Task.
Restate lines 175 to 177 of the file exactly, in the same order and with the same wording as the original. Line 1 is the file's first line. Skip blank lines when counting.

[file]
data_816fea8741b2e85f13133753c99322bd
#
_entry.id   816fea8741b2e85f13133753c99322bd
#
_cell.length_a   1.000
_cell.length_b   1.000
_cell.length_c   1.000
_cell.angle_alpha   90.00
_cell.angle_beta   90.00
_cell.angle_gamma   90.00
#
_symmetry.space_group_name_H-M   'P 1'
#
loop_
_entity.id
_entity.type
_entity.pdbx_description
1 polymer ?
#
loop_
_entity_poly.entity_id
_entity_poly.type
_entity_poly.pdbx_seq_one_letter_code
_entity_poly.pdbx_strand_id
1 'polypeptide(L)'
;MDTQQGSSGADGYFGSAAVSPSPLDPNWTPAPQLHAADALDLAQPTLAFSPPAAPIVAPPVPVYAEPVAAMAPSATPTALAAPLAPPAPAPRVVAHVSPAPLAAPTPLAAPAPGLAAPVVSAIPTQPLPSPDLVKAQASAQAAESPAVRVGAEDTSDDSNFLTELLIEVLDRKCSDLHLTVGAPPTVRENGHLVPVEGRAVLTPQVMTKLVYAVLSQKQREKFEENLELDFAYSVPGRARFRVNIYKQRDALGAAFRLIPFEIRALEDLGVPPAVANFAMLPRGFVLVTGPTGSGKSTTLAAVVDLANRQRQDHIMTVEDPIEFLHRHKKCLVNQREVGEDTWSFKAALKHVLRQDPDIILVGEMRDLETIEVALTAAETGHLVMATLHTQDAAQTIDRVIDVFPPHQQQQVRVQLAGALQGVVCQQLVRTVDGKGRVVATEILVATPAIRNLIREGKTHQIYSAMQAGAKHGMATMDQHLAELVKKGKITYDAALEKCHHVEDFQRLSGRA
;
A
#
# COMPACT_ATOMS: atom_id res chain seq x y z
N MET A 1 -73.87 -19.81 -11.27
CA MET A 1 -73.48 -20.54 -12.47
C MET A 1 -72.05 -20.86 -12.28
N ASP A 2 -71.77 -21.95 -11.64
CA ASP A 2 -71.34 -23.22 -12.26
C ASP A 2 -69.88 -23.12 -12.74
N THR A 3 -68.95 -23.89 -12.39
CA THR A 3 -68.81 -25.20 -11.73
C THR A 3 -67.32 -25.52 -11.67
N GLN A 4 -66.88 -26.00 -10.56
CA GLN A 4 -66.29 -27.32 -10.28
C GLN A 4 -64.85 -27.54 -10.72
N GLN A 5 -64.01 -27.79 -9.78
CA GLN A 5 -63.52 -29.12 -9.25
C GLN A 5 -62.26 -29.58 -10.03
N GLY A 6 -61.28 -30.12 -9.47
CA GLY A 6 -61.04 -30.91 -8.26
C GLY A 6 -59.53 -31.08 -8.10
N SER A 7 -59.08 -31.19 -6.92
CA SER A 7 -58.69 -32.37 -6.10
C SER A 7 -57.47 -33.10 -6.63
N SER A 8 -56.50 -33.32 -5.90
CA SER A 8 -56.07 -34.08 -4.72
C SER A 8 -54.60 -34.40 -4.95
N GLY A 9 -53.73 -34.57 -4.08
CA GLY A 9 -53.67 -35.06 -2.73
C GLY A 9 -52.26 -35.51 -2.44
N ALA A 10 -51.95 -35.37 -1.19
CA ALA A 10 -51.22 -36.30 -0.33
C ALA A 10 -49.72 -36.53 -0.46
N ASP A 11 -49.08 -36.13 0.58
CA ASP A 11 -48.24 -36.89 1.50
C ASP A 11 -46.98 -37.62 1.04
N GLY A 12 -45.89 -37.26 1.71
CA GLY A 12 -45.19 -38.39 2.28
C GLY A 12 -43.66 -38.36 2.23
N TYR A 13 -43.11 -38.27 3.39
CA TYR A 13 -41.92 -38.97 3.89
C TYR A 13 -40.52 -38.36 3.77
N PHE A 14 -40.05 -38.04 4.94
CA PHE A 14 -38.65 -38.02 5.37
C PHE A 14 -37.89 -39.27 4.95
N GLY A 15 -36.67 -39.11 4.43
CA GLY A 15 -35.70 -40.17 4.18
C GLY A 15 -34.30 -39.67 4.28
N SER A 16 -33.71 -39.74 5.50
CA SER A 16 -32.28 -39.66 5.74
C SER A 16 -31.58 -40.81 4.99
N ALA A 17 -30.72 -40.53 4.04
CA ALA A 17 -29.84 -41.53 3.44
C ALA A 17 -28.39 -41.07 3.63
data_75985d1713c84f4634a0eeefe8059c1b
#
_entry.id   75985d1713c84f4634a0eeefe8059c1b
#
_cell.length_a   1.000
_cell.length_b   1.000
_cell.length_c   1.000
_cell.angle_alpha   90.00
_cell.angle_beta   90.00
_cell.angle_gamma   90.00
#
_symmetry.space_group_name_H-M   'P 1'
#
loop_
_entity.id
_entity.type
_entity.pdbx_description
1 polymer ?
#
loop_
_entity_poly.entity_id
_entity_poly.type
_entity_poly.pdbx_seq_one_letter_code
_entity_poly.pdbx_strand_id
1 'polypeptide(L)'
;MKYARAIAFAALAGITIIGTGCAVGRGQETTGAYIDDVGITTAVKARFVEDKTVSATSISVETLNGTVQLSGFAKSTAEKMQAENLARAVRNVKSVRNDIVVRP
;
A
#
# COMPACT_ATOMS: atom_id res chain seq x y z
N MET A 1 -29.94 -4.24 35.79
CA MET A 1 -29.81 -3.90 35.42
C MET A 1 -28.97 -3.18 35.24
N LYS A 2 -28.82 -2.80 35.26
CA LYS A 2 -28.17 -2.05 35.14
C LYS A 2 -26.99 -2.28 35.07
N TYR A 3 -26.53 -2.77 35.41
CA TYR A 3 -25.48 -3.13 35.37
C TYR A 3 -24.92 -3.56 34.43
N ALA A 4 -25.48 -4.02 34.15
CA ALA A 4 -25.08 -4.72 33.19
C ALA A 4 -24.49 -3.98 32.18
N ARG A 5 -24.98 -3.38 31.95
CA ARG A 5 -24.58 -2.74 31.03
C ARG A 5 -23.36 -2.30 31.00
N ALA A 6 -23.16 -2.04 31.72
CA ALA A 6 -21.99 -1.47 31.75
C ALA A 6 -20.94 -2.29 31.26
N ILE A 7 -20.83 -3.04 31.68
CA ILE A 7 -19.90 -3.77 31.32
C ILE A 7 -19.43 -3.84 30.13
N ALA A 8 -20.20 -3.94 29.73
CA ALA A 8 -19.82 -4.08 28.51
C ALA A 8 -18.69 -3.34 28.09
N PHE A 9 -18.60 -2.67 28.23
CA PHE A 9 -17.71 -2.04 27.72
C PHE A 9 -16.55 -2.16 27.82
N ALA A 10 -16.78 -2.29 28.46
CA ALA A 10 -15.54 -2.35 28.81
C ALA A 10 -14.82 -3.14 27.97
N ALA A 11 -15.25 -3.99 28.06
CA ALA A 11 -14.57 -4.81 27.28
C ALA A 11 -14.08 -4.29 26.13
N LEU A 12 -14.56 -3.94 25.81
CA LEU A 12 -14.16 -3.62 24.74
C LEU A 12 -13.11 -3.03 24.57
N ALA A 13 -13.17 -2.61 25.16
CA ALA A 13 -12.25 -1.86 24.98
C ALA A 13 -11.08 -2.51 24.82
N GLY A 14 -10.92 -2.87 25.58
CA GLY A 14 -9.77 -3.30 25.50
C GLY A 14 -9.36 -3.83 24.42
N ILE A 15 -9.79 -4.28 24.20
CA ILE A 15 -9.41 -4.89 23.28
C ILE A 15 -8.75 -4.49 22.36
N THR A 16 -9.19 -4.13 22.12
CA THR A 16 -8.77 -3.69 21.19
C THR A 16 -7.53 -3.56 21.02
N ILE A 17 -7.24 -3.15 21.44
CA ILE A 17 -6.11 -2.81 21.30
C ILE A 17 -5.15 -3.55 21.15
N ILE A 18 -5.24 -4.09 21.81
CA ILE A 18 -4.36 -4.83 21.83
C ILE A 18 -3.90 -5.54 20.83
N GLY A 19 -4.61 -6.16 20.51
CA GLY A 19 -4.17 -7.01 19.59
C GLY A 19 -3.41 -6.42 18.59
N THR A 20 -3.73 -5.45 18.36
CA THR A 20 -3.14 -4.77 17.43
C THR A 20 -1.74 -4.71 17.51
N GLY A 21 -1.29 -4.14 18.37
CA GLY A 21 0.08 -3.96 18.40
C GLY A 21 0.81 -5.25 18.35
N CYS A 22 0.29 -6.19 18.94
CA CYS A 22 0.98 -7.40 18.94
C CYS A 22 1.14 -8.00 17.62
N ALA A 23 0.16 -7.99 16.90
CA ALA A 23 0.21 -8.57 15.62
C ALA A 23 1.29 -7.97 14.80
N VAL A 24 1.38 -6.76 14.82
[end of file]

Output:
N CYS A 22 0.29 -6.19 18.94
CA CYS A 22 0.98 -7.40 18.94
C CYS A 22 1.14 -8.00 17.62